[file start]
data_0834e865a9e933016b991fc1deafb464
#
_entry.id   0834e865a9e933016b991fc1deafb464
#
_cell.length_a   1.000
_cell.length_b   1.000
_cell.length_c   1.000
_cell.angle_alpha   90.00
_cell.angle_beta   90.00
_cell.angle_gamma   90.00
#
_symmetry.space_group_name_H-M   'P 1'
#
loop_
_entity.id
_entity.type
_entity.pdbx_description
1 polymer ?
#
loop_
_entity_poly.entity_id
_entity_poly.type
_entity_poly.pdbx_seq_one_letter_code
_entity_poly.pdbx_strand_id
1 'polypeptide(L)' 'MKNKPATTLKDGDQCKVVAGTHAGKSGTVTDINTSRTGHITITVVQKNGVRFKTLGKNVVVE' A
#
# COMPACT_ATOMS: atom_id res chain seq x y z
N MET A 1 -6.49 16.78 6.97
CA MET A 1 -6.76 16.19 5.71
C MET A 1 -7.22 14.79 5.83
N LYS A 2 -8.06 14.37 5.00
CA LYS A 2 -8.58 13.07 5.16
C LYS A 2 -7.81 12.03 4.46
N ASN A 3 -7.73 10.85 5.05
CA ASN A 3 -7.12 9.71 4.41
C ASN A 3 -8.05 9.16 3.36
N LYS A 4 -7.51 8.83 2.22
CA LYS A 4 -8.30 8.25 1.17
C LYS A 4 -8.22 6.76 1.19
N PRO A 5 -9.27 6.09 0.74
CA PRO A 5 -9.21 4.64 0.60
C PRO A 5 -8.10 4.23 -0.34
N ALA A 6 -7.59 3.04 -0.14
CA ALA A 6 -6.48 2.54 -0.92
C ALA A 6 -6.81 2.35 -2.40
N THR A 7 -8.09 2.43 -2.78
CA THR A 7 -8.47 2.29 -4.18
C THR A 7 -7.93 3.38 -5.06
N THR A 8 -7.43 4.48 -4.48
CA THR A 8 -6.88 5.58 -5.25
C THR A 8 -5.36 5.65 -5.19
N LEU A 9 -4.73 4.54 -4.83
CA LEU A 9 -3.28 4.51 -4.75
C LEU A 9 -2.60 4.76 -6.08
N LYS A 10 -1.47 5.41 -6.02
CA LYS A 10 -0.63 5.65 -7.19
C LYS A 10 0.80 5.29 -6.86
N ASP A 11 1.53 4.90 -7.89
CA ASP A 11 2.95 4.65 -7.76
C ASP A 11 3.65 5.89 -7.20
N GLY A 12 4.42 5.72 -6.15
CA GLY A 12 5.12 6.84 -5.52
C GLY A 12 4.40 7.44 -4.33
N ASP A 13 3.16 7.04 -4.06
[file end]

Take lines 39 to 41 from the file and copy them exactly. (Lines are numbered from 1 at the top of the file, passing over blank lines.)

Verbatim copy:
C LYS A 4 -8.22 6.76 1.19
N PRO A 5 -9.27 6.09 0.74
CA PRO A 5 -9.21 4.64 0.60